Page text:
Vince Cable writes about the good news regarding the rise in Britain's economy:
At some point over the last month or so, we passed, without fanfare, one of the most important economic milestones of the last six years – the UK economy is now bigger than it was before the recession began in 2008. Today’s GDP figures are the official confirmation that we have now returned to pre-recession levels.
It has taken six years of hard work by British businesses and workers to recalibrate our economy. The recession was deep and the effects were felt throughout the UK, not least here in the South West, where the local economy, rather than growing shrank by 2.2% between 2008 and 2009.
But it is also a source of encouragement. It is a reminder of how far we have come since the depths of the recession in 2009. Growth is up, investment is up, business is innovating more and unemployment is now at its lowest level for five years. In particular, a revival in private business is underpinning the UK’s recovery and creating jobs – over a million new jobs in the last year alone.
The South West is no exception. More than 77,000 jobs were created here between March 2012 and March 2014, showing the resilience and promise of the region.
The coalition government was formed to tackle an economic emergency. In 2010, the Government faced an enormous deficit as a result of a collapse of Government reserve after the failure of the banks, under the last Labour Government. Although there is much still to do, we are on track to eliminate the deficit in 2017/18. This has required painful and difficult choices to be made. But the country is now in a much safer position.
But deficit reduction alone was never going to be enough. That is why my Department has been working on a long-term plan to support companies growing and investing, job creation, and training our future workforce, from apprentices to PhD scientists.
At the heart of this has been a new industrial strategy for the UK which my party the Liberal Democrats has championed across government, building a stronger economy and a fairer society. Industrial strategy is a long term partnership between government and business, which attempts to work beyond the usual short term political timetables. We want to make sure that the UK is able to earn a living through our world beating industries such as cars in the Midlands or the oil and gas supply chain in Scotland, or marine industries in the South West. We aim to show that the UK is the right place to set up companies, invest and create long term jobs.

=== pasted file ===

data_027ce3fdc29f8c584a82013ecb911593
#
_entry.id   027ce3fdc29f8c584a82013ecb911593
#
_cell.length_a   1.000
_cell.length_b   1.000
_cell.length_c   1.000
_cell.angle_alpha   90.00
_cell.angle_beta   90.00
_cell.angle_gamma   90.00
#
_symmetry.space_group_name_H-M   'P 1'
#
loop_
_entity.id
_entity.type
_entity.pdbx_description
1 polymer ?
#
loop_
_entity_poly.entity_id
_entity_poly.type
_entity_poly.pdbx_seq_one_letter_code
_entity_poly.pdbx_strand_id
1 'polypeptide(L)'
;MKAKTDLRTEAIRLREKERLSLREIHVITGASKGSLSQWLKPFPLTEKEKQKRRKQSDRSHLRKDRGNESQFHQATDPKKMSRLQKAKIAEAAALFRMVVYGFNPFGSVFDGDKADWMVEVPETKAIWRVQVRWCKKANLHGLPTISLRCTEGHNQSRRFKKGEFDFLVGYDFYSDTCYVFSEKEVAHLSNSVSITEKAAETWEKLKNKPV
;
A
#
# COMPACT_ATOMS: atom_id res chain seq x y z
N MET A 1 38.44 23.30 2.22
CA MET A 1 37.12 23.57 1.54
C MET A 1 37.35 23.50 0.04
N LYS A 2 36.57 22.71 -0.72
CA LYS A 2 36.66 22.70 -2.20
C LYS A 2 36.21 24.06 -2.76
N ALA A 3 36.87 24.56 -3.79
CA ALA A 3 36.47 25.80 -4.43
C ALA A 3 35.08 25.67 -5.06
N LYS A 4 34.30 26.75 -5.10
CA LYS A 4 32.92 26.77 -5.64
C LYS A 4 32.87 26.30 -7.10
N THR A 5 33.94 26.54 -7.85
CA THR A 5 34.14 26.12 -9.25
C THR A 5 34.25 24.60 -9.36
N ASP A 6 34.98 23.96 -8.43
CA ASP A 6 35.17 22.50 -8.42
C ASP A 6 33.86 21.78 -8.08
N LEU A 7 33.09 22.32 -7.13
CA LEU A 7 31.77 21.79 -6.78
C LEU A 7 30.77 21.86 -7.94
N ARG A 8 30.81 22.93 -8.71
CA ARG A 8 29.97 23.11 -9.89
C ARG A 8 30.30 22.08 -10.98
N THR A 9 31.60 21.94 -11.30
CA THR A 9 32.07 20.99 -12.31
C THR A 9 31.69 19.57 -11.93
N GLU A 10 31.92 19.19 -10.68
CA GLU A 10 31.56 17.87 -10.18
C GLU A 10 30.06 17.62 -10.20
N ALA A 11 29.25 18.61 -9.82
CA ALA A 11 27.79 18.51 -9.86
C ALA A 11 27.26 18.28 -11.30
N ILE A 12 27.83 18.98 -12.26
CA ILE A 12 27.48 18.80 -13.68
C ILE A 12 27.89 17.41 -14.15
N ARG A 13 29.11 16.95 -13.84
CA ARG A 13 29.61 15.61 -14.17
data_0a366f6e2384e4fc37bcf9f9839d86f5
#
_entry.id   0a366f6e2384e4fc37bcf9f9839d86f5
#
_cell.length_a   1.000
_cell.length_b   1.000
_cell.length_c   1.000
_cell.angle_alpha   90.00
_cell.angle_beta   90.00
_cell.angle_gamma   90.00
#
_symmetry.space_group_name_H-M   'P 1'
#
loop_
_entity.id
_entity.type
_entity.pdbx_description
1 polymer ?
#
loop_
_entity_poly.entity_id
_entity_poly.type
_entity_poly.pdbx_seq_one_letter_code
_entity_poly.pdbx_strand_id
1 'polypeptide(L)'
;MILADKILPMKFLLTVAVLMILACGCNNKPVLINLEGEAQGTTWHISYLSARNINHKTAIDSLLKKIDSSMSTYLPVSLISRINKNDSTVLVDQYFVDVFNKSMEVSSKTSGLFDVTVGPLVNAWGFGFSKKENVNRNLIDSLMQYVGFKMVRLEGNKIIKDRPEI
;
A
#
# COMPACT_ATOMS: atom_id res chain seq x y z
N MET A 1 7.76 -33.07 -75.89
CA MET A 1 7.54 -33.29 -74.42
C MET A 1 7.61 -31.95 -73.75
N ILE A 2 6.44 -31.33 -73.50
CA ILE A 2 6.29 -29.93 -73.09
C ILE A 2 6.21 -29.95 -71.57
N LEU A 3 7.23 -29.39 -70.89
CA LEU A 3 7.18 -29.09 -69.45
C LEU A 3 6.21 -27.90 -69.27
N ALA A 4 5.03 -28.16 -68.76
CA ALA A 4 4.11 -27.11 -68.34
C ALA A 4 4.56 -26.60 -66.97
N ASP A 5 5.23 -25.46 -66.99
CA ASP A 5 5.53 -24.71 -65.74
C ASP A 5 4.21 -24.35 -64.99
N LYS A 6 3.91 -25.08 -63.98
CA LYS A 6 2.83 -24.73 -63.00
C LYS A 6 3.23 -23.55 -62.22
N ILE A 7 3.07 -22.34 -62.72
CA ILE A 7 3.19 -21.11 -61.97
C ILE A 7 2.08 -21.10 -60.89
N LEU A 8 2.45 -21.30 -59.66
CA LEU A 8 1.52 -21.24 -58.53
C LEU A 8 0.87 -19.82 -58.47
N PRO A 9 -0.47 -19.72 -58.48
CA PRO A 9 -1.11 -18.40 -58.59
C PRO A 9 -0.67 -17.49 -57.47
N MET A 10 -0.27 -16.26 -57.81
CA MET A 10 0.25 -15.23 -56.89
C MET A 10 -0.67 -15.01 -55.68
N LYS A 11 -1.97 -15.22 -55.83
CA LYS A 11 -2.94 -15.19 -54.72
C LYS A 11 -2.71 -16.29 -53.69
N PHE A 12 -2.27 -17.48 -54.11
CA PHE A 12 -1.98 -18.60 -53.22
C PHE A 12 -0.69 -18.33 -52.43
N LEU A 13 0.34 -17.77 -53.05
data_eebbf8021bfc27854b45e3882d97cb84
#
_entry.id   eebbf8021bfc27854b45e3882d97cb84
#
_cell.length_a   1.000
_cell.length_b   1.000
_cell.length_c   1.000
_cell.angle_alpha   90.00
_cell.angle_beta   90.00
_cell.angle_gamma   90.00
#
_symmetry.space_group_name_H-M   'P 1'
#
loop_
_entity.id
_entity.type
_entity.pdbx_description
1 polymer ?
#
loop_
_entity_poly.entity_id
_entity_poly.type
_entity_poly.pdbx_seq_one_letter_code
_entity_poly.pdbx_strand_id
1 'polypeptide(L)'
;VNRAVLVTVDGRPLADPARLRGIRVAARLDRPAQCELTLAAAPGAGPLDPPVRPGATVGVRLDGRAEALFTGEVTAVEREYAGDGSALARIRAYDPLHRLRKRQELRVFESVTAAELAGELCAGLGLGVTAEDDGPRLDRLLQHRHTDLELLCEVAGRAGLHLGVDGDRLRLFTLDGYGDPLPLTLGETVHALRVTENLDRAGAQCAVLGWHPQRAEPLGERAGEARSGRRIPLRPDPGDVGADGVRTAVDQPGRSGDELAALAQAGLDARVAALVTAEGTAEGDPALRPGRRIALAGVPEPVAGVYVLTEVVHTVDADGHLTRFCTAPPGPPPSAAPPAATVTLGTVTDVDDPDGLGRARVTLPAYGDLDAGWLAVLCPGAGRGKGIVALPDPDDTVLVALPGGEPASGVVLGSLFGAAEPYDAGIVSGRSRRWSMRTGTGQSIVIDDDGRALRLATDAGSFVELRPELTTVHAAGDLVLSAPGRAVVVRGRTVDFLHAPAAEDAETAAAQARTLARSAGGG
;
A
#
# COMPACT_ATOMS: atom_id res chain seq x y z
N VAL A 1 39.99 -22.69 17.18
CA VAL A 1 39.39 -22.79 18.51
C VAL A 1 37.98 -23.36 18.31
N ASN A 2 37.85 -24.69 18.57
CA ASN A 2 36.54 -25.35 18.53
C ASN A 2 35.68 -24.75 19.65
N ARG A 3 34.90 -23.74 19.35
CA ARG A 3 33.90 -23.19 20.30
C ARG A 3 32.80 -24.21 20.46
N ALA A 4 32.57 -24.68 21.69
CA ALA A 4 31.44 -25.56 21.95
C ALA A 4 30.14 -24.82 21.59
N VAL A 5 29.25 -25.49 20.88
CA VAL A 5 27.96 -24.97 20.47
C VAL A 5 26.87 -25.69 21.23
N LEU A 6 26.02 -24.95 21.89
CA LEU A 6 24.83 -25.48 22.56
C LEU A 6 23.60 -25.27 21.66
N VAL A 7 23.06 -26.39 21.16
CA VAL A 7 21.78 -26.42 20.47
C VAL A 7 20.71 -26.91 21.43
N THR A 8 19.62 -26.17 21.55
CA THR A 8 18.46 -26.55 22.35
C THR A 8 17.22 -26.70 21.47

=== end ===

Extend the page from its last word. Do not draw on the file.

We are also working to ensure that the workforce is ready to take the new opportunities being created as the economy recovers. Almost two million new apprenticeships have been started since we came to office in 2010 and we are investing in colleges like Bournemouth and Poole College, to ensure everyone has access to the skills they need to succeed in the world of work, vocational and academic alike.
But there is more to do. Our recovery needs to be better balanced. Growth needs to be sustainable and we need every part of the UK to be firing on all cylinders, including the South West. We cannot risk a repetition of the disastrous growth paths of the past when it depended on consumption financed by growing personal debt, depending in turn on inflated house prices. The emphasis must be on exports, investment and new technologies.
We must stop small and medium sized businesses being suffocated by the lack of bank credit. I speak to companies with world-beating ideas, including in Weymouth, Christchurch or Gillingham, which cannot get the financial backing they need to seize the opportunities offered to them. So two years ago I launched a new British Business Bank to open up new avenues of finance for business who are struggling to get anything from the high street banks. We are also investing in British supply chains through the Regional Growth Fund. And we are promoting new green technology through the Green Investment Bank which my party has long championed and which we set up at the start of this government.
We also need to ensure that the UK can pay its way in the world economy, by boosting the exports of goods and services and bringing back production that went overseas over the past decades. As a country we still import far more than we export. Helping firms in Dorchester, Bournemouth and Poole to navigate new markets in China, South America or India is at the heart of our strategy.
Finally, the Liberal Democrats in Government are making sure that the economic recovery benefits everyone in the form of improved take home pay. Despite the effect of the economic crisis on living standards, the Liberal Democrats have cushioned the impact by lifting 2.7 million people out of income tax all together and given a £700 tax cut to more than 20 million people. So far in the South West, wages have only grown by 0.1% in the last year. Until this picture changes, we will not tire in our efforts to raise productivity, to ensure people have the skills and the opportunities to succeed in the world of work, and to expect their incomes to grow as a result.
Britain has world beating scientists and while we have protected science investment, we recognize that in the past, Britain has not been as good as competitors like Germany in turning ideas into wealth creation. So we are investing in advanced technology centres which help commercialise cutting edge innovations in sectors like cell therapy, aerospace or advanced manufacturing.
The recovery is in full swing. The challenge now is to ensure that the good news story is one about every part of the UK and is sustained over the long term.